Why Employee Engagement Starts With Well-Being
Employee well-being doesn’t get attention from many executive leaders. In part, that’s because leaders think more about the work the company does and less about the people who deliver on that work. As long as results keep rolling in, it’s easy to forget that behind every employee ID number is a person with real concerns and problems that can impact their performance in myriad ways that can be difficult to assess.
Eighty-eight percent of executives prioritize increasing employee engagement but struggle to find the right strategy to get results, according to “State of the Industry: Employee Wellbeing, Culture and Engagement in 2017, ” a report from tech firm Virgin Pulse.
For these leaders who can’t figure out how to get the ball rolling on engagement, employee well-being is a great place to start.
“The data from the ‘State of the Industry Report’ shows that well-being is a key driver of engagement, productivity, and culture – three organizational measures that are directly linked with business performance,” says Chris Boyce, CEO of Virgin Pulse.
According to the report, 75 percent of companies with strategic well-being programs saw improvements in employee satisfaction and 65 percent saw improvements in company culture as a result of the initiatives. Boyce says Virgin Pulse has also seen data linking well-being programs to lower turnover rates and absenteeism and stronger stock performance.
“While the value of employee well-being has been historically difficult to quantify, that is quickly changing,” Boyce says. “With a growing body of research proving the incredible impact of employee well-being, programs have moved from being a nice-to-have employee benefit to a must-have driver of critical business results.”
Employee Engagement: All Day, Every Day
Many executives mistakenly believe they can drop a cookie-cutter engagement initiative into place, step back, and watch engagement improve. However, this simply isn’t the case. Engagement programs need to be redefined and maintained to be successful.
“The most effective programs engage employees in positive experiences every day, helping them build healthy, positive habits that improve their work and their personal lives,” Boyce says. “The daily part of engagement is crucial. Our data shows members return to our platform an average of five times a week – and they’re especially active outside of work hours.”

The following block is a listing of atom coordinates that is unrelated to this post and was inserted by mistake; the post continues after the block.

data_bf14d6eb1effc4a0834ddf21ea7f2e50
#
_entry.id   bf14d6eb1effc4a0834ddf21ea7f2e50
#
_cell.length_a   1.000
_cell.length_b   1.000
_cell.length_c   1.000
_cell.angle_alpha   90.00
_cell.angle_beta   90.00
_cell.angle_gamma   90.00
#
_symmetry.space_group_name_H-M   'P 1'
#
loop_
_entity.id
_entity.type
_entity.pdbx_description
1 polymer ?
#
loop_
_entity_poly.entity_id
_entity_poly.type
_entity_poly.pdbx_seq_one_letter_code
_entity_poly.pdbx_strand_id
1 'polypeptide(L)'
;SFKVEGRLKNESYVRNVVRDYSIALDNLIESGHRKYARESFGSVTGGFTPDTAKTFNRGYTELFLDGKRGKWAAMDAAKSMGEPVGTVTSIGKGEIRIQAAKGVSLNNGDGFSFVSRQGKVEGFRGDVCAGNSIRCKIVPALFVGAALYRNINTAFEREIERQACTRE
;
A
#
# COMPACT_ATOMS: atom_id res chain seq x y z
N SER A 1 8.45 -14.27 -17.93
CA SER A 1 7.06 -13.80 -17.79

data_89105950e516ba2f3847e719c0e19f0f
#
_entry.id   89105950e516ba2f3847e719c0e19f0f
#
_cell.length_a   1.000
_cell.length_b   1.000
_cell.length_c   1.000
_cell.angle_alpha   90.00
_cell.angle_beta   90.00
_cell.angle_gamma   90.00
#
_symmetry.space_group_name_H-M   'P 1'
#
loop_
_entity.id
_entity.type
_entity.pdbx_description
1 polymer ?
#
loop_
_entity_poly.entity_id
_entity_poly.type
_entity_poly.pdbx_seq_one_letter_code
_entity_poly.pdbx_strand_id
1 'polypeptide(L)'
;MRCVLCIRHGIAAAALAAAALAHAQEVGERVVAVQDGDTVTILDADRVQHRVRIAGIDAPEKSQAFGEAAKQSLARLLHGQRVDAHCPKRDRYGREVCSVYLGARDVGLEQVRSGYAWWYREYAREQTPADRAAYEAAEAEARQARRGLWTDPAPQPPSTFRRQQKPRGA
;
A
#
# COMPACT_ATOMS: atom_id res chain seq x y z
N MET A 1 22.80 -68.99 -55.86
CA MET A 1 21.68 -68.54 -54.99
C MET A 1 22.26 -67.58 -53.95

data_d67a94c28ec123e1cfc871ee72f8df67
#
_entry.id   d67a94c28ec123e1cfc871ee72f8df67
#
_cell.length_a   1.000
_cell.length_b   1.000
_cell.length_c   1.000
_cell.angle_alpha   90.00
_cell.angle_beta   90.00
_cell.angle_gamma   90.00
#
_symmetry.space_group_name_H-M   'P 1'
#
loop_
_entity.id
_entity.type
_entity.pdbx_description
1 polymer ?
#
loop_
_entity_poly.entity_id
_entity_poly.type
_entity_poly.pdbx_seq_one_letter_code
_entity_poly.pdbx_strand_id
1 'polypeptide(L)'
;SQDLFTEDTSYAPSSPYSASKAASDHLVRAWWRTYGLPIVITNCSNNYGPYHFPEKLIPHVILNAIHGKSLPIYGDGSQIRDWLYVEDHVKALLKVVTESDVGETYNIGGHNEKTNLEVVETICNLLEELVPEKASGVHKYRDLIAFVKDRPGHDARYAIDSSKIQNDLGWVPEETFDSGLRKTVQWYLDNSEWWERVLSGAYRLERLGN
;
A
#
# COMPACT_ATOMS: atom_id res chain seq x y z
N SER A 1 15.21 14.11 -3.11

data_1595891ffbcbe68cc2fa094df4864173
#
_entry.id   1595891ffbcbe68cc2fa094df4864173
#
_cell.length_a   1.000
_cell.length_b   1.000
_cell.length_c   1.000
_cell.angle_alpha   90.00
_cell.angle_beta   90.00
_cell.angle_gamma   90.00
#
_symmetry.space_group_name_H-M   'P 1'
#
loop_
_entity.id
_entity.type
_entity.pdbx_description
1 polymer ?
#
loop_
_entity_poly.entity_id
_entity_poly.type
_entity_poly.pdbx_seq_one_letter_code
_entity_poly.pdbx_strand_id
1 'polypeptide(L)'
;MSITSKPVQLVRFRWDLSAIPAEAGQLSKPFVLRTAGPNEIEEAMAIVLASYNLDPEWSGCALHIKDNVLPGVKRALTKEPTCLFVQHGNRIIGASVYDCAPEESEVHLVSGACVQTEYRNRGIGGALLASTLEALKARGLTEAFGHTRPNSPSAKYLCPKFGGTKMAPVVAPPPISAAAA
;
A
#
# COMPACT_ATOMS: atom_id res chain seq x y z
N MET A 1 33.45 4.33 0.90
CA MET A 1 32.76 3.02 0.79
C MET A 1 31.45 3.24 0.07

To encourage daily engagement, Virgin Pulse offers a personalized experience that fuses gamification, rewards, and competition. Boyce says these are key to keeping employees coming back to well-being programs again and again.
“Employees set their own goals, select programs that meet their well-being needs, and work toward their own definitions of success,” he says. “Employees are encouraged to create healthy habits that naturally fit into their lives and empower them to be and do their best, both in and out of the office. This is how employee engagement is built through well-being: by fostering an employee experience that meets people where they are and drives a positive organizational culture as a result.”
Building a Culture to Be Proud Of
A constant commitment to employee well-being and engagement leads to more than just employee performance improvement. Companies that care about their workforces are more attractive to customers and candidates as well.
“We know strategic investments in well-being drive more productive and positive workplace cultures, which remains the single greatest competitive advantage for organizations today,” says Boyce. “When employees feel supported by their employer and empowered to meet their own goals, organizations see top- and bottom-line results, from higher job satisfaction and lower turnover to more productive workforces and stronger business performance – all reflections of a healthy culture.”
Boyce notes that culture is “essential” for organizations today, citing a survey from Buck Consultants that found 74 percent of global organizations consider a culture of well-being a key element of their value propositions.
While cultural construction begins at the top, building something that lasts will eventually involve every rung of the corporate ladder.
“Transparent cultures require senior-level buy-in for any well-being investment,” Boyce says. “Executives who display a personal commitment to well-being set a strong example and encourage other employees to make well-being a priority. In this way, culture is modeled from the top down. But it’s also driven from the ground up through the daily experiences, interactions, and habits of employees.”
“Cultures only change when enough people in the organization participate in and drive that change,” he adds. “When the majority of people within an organization engage in and reinforce well-being as a priority within an organization, well-being becomes partly ingrained in the DNA of that organization’s culture.”